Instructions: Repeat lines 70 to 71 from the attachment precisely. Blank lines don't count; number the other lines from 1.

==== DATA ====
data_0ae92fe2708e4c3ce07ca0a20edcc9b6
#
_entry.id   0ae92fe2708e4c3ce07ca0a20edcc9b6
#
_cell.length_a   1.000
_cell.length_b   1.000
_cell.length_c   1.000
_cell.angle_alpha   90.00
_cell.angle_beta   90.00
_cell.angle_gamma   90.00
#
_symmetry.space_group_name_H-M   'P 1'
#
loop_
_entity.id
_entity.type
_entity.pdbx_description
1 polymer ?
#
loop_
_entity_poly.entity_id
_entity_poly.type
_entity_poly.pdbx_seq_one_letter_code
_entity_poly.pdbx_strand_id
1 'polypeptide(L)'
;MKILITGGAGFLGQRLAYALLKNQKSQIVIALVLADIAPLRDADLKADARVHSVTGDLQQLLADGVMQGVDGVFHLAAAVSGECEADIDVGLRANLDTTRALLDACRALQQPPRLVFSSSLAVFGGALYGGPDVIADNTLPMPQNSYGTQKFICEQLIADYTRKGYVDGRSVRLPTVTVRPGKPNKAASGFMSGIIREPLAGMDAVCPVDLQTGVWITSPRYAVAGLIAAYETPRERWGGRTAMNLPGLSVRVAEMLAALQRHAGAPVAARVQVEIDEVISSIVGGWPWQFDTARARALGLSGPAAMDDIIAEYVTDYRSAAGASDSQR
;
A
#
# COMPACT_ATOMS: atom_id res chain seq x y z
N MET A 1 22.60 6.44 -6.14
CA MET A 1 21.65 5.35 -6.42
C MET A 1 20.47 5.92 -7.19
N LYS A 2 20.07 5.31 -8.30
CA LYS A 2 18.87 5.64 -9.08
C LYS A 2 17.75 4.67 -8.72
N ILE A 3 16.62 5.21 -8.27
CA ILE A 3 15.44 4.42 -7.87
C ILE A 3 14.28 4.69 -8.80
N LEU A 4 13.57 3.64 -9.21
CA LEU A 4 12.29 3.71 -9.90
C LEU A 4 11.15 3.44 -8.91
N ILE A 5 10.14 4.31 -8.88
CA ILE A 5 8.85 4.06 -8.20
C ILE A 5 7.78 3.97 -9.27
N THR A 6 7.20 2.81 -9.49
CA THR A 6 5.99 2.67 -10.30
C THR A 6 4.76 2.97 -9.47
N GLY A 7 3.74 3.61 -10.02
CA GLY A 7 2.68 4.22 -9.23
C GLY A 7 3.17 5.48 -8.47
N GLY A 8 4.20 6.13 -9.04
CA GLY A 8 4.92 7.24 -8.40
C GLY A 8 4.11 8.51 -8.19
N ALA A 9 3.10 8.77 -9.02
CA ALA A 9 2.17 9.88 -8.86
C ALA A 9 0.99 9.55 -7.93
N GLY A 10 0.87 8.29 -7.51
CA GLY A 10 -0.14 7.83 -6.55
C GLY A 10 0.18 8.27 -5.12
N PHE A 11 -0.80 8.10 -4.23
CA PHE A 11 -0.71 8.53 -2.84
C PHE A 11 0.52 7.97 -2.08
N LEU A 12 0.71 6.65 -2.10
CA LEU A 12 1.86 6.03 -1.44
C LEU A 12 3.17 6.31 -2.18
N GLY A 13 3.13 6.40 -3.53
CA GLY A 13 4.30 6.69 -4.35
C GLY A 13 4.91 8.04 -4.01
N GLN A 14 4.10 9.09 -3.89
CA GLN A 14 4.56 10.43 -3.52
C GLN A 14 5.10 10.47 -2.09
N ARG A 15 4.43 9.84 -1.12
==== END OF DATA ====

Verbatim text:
N GLN A 14 4.10 9.09 -3.89
CA GLN A 14 4.56 10.43 -3.52